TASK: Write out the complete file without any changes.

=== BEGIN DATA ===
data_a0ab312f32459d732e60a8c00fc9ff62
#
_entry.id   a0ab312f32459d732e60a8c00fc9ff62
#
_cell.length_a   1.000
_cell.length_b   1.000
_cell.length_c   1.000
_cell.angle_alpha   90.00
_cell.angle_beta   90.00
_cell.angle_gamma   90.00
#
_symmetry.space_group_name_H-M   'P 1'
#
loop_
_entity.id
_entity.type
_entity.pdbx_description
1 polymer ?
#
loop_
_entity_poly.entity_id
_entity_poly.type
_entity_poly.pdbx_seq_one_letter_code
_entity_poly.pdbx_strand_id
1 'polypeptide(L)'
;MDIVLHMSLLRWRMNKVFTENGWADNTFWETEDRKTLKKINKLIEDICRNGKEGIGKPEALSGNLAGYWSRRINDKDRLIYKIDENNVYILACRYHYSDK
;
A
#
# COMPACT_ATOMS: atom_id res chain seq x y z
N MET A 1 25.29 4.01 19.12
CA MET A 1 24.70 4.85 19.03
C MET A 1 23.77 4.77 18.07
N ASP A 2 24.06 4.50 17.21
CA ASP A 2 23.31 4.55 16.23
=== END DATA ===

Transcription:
data_a0ab312f32459d732e60a8c00fc9ff62
#
_entry.id   a0ab312f32459d732e60a8c00fc9ff62
#
_cell.length_a   1.000
_cell.length_b   1.000
_cell.length_c   1.000
_cell.angle_alpha   90.00
_cell.angle_beta   90.00
_cell.angle_gamma   90.00
#
_symmetry.space_group_name_H-M   'P 1'
#
loop_
_entity.id
_entity.type
_entity.pdbx_description
1 polymer ?
#
loop_
_entity_poly.entity_id
_entity_poly.type
_entity_poly.pdbx_seq_one_letter_code
_entity_poly.pdbx_strand_id
1 'polypeptide(L)'
;MDIVLHMSLLRWRMNKVFTENGWADNTFWETEDRKTLKKINKLIEDICRNGKEGIGKPEALSGNLAGYWSRRINDKDRLIYKIDENNVYILACRYHYSDK
;
A
#
# COMPACT_ATOMS: atom_id res chain seq x y z
N MET A 1 25.29 4.01 19.12
CA MET A 1 24.70 4.85 19.03
C MET A 1 23.77 4.77 18.07
N ASP A 2 24.06 4.50 17.21
CA ASP A 2 23.31 4.55 16.23